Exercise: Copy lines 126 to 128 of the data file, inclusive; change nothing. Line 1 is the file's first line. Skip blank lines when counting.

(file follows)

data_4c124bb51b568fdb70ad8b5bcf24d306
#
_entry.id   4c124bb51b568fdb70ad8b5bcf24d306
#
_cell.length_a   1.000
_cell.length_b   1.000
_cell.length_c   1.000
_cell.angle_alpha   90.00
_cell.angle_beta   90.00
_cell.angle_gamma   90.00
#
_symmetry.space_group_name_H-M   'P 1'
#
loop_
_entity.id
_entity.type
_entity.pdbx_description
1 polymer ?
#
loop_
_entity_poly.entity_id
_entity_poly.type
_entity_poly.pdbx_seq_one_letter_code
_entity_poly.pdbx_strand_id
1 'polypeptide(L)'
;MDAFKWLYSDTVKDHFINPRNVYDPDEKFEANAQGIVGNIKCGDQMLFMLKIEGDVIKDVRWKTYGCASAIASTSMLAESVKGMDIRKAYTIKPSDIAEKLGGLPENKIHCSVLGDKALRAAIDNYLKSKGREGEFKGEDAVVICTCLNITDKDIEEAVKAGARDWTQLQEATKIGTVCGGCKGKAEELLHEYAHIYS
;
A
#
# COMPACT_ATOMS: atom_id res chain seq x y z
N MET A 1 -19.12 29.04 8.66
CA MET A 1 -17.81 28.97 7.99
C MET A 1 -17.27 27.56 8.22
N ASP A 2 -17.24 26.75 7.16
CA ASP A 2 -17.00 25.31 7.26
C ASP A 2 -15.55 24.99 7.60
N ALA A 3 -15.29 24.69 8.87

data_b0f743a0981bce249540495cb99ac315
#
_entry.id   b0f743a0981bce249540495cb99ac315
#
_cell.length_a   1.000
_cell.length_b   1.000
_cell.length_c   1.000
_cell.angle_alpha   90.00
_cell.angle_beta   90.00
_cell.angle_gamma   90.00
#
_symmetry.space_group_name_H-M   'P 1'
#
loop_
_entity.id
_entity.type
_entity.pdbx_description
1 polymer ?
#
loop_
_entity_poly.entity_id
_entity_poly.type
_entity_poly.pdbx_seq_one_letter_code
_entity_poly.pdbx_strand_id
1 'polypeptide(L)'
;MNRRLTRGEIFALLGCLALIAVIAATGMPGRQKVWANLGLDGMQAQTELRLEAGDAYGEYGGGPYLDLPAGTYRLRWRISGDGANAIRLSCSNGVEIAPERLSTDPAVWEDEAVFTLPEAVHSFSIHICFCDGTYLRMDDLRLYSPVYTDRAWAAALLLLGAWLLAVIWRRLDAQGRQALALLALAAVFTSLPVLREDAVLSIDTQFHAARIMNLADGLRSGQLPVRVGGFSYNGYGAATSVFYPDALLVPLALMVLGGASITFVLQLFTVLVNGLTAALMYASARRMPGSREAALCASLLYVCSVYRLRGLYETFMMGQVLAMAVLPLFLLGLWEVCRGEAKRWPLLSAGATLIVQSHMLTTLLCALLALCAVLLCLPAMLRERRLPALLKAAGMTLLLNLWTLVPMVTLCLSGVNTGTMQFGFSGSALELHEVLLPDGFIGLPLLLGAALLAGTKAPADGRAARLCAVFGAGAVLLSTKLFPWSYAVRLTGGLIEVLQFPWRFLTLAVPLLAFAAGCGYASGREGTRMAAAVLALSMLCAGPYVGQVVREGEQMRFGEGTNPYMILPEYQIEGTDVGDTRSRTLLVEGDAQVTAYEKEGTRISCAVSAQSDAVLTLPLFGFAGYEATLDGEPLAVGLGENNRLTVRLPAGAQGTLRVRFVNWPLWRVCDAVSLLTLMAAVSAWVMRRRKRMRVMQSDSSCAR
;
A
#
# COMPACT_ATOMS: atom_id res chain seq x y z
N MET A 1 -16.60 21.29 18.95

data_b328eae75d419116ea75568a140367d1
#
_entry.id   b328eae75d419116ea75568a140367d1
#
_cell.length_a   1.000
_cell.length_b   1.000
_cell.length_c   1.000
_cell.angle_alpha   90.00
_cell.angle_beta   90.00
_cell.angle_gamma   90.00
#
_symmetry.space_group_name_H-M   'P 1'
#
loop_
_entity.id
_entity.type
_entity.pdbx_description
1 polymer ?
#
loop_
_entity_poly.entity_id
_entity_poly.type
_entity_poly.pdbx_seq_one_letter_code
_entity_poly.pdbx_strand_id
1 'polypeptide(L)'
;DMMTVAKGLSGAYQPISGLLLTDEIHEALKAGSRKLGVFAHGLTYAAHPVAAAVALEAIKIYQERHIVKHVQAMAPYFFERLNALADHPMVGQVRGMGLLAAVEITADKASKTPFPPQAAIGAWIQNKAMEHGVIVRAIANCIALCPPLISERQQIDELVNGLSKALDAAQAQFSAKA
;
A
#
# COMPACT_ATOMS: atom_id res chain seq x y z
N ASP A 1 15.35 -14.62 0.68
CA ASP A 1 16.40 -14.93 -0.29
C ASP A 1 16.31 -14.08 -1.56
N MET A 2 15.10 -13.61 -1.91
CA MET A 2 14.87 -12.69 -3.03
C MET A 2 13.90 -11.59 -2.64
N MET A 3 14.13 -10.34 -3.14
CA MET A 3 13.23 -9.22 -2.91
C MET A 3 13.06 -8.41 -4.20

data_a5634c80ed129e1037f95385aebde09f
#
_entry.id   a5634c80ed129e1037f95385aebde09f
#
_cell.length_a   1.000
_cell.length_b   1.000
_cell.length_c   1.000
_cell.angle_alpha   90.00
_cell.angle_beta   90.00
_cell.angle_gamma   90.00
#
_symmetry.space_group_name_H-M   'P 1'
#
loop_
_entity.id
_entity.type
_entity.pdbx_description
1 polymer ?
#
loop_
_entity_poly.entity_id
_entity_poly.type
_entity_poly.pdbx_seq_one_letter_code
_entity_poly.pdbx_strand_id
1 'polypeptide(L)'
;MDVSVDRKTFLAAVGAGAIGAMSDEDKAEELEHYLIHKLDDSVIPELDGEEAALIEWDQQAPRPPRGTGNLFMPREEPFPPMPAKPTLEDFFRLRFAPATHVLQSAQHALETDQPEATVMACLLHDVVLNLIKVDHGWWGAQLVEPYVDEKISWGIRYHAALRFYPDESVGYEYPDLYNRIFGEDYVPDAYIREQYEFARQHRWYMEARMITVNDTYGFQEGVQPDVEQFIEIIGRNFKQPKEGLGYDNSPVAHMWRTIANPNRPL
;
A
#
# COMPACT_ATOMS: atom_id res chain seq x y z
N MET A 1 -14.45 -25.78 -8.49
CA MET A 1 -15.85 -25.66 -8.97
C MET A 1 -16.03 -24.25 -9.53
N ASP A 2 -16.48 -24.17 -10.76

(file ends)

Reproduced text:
#
loop_
_entity_poly.entity_id